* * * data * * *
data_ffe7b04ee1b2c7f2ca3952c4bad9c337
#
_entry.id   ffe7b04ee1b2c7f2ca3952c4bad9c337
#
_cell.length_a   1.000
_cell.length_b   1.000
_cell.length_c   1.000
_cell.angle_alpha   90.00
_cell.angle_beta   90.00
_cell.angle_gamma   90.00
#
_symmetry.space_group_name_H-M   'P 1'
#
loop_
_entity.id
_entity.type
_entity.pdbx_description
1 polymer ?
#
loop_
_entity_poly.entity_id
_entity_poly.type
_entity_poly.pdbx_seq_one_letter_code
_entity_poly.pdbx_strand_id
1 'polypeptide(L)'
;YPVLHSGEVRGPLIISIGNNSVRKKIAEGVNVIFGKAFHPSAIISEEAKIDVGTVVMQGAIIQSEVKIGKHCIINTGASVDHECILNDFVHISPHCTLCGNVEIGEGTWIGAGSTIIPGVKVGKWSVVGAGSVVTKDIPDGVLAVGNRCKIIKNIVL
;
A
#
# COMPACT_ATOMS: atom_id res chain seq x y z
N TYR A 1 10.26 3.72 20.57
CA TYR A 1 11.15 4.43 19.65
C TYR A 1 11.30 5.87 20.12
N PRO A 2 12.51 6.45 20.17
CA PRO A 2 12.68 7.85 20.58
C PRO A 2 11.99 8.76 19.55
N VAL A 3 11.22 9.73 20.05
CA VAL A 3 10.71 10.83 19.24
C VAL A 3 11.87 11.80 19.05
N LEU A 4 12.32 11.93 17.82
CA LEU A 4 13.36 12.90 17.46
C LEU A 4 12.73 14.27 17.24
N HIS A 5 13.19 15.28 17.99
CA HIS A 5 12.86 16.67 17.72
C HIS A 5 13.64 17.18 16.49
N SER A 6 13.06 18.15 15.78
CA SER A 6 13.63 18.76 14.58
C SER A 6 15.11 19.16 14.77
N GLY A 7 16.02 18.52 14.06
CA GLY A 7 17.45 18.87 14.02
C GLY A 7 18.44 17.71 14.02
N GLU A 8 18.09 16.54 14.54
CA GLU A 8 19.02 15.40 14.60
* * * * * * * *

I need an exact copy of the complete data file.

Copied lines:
data_ffe7b04ee1b2c7f2ca3952c4bad9c337
#
_entry.id   ffe7b04ee1b2c7f2ca3952c4bad9c337
#
_cell.length_a   1.000
_cell.length_b   1.000
_cell.length_c   1.000
_cell.angle_alpha   90.00
_cell.angle_beta   90.00
_cell.angle_gamma   90.00
#
_symmetry.space_group_name_H-M   'P 1'
#
loop_
_entity.id
_entity.type
_entity.pdbx_description
1 polymer ?
#
loop_
_entity_poly.entity_id
_entity_poly.type
_entity_poly.pdbx_seq_one_letter_code
_entity_poly.pdbx_strand_id
1 'polypeptide(L)'
;YPVLHSGEVRGPLIISIGNNSVRKKIAEGVNVIFGKAFHPSAIISEEAKIDVGTVVMQGAIIQSEVKIGKHCIINTGASVDHECILNDFVHISPHCTLCGNVEIGEGTWIGAGSTIIPGVKVGKWSVVGAGSVVTKDIPDGVLAVGNRCKIIKNIVL
;
A
#
# COMPACT_ATOMS: atom_id res chain seq x y z
N TYR A 1 10.26 3.72 20.57
CA TYR A 1 11.15 4.43 19.65
C TYR A 1 11.30 5.87 20.12
N PRO A 2 12.51 6.45 20.17
CA PRO A 2 12.68 7.85 20.58
C PRO A 2 11.99 8.76 19.55
N VAL A 3 11.22 9.73 20.05
CA VAL A 3 10.71 10.83 19.24
C VAL A 3 11.87 11.80 19.05
N LEU A 4 12.32 11.93 17.82
CA LEU A 4 13.36 12.90 17.46
C LEU A 4 12.73 14.27 17.24
N HIS A 5 13.19 15.28 17.99
CA HIS A 5 12.86 16.67 17.72
C HIS A 5 13.64 17.18 16.49
N SER A 6 13.06 18.15 15.78
CA SER A 6 13.63 18.76 14.58
C SER A 6 15.11 19.16 14.77
N GLY A 7 16.02 18.52 14.06
CA GLY A 7 17.45 18.87 14.02
C GLY A 7 18.44 17.71 14.02
N GLU A 8 18.09 16.54 14.54
CA GLU A 8 19.02 15.40 14.60